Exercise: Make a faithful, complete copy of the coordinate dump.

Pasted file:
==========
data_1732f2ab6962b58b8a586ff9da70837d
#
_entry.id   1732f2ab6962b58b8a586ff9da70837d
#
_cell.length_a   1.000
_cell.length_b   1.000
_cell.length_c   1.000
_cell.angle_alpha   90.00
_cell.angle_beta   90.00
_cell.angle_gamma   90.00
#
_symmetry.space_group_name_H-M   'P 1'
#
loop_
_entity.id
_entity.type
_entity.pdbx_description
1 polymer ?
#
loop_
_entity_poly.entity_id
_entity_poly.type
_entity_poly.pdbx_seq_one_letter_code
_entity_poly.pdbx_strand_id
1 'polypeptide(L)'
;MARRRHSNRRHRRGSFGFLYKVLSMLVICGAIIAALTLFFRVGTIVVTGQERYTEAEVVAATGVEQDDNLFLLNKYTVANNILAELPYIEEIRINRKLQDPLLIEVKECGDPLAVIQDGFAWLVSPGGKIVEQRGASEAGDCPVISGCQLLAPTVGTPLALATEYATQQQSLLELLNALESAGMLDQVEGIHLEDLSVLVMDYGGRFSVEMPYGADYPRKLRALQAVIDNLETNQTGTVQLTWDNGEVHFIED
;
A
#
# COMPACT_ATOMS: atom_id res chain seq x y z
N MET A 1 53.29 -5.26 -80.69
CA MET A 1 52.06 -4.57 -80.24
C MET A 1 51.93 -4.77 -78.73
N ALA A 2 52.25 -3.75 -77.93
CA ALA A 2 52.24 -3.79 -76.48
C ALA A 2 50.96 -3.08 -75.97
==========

data_1732f2ab6962b58b8a586ff9da70837d
#
_entry.id   1732f2ab6962b58b8a586ff9da70837d
#
_cell.length_a   1.000
_cell.length_b   1.000
_cell.length_c   1.000
_cell.angle_alpha   90.00
_cell.angle_beta   90.00
_cell.angle_gamma   90.00
#
_symmetry.space_group_name_H-M   'P 1'
#
loop_
_entity.id
_entity.type
_entity.pdbx_description
1 polymer ?
#
loop_
_entity_poly.entity_id
_entity_poly.type
_entity_poly.pdbx_seq_one_letter_code
_entity_poly.pdbx_strand_id
1 'polypeptide(L)'
;MARRRHSNRRHRRGSFGFLYKVLSMLVICGAIIAALTLFFRVGTIVVTGQERYTEAEVVAATGVEQDDNLFLLNKYTVANNILAELPYIEEIRINRKLQDPLLIEVKECGDPLAVIQDGFAWLVSPGGKIVEQRGASEAGDCPVISGCQLLAPTVGTPLALATEYATQQQSLLELLNALESAGMLDQVEGIHLEDLSVLVMDYGGRFSVEMPYGADYPRKLRALQAVIDNLETNQTGTVQLTWDNGEVHFIED
;
A
#
# COMPACT_ATOMS: atom_id res chain seq x y z
N MET A 1 53.29 -5.26 -80.69
CA MET A 1 52.06 -4.57 -80.24
C MET A 1 51.93 -4.77 -78.73
N ALA A 2 52.25 -3.75 -77.93
CA ALA A 2 52.24 -3.79 -76.48
C ALA A 2 50.96 -3.08 -75.97